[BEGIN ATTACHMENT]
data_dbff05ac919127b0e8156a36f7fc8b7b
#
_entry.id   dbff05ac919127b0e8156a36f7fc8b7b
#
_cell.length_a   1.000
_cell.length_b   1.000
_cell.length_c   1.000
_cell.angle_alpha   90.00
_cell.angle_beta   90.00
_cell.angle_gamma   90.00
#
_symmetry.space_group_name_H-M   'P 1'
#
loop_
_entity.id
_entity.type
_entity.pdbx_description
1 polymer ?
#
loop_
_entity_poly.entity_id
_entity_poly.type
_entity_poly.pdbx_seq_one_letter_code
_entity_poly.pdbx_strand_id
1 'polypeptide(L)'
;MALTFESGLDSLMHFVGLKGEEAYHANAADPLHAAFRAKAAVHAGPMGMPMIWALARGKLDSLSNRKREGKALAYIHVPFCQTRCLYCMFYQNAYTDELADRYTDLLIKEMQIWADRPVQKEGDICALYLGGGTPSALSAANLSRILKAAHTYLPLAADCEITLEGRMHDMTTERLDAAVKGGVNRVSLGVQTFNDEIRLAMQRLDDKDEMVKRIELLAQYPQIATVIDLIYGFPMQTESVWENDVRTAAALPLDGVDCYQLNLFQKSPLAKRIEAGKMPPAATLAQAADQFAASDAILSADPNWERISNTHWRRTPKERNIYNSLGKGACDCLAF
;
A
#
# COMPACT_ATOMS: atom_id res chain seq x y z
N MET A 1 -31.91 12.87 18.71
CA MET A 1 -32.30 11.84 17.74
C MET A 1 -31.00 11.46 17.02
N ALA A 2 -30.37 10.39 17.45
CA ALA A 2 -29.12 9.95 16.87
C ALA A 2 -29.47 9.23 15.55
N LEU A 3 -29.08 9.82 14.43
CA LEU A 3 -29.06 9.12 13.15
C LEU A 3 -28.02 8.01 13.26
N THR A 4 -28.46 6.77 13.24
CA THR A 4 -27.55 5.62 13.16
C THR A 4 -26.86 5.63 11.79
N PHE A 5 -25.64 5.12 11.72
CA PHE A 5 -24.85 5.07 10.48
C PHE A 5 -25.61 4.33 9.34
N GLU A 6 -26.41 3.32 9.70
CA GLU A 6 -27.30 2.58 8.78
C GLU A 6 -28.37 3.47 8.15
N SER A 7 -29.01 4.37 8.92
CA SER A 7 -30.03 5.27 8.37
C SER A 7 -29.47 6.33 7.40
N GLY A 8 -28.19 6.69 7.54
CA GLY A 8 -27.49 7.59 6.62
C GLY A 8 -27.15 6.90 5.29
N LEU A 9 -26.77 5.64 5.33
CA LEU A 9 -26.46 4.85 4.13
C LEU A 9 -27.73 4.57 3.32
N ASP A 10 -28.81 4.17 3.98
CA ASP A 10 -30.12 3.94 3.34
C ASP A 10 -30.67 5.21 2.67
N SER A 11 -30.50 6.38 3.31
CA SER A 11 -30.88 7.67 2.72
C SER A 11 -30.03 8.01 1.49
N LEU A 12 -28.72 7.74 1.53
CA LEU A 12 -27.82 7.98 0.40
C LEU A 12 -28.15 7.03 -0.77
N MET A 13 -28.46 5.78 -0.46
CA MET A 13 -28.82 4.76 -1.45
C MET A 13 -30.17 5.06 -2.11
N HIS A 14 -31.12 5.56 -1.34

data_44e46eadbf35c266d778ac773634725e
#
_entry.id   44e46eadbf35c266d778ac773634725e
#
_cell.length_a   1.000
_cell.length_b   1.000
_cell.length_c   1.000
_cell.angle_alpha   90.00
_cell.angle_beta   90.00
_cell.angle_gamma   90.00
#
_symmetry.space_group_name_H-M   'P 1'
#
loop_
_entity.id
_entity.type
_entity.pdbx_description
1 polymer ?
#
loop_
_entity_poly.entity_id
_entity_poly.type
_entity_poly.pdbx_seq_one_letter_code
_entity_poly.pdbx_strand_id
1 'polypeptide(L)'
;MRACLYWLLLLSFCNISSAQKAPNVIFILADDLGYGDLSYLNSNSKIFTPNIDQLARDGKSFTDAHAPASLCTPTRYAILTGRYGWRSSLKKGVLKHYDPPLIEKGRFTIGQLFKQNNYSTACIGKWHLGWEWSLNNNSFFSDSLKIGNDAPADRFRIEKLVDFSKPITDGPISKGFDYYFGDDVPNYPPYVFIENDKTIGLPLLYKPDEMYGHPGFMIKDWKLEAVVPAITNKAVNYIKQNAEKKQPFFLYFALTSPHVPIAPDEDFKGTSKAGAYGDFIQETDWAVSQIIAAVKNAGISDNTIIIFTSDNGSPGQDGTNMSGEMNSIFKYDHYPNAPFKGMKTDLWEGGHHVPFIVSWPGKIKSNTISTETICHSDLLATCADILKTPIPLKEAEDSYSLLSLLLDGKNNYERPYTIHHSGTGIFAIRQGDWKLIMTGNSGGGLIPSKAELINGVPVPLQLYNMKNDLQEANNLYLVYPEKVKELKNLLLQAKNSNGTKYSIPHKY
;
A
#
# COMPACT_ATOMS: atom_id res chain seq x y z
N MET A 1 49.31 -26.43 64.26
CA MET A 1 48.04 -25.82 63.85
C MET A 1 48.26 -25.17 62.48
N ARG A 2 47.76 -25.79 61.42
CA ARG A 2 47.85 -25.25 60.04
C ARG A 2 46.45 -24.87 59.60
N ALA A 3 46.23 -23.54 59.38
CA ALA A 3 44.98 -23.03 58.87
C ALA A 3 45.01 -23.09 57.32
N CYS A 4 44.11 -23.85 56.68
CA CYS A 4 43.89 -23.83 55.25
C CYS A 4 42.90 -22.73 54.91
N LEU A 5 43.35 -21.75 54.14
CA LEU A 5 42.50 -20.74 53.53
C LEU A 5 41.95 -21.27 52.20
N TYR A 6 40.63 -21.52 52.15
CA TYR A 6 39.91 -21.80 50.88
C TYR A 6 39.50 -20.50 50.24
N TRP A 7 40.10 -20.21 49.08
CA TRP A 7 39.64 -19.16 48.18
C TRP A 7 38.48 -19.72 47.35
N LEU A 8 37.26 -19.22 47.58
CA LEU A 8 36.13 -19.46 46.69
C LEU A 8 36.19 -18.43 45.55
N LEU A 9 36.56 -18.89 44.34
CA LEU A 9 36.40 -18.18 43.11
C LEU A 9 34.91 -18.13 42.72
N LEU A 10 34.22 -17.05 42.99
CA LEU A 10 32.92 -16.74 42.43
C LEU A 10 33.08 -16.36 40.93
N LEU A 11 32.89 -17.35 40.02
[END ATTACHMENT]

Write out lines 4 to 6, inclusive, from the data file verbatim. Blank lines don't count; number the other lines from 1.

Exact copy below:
#
_cell.length_a   1.000
_cell.length_b   1.000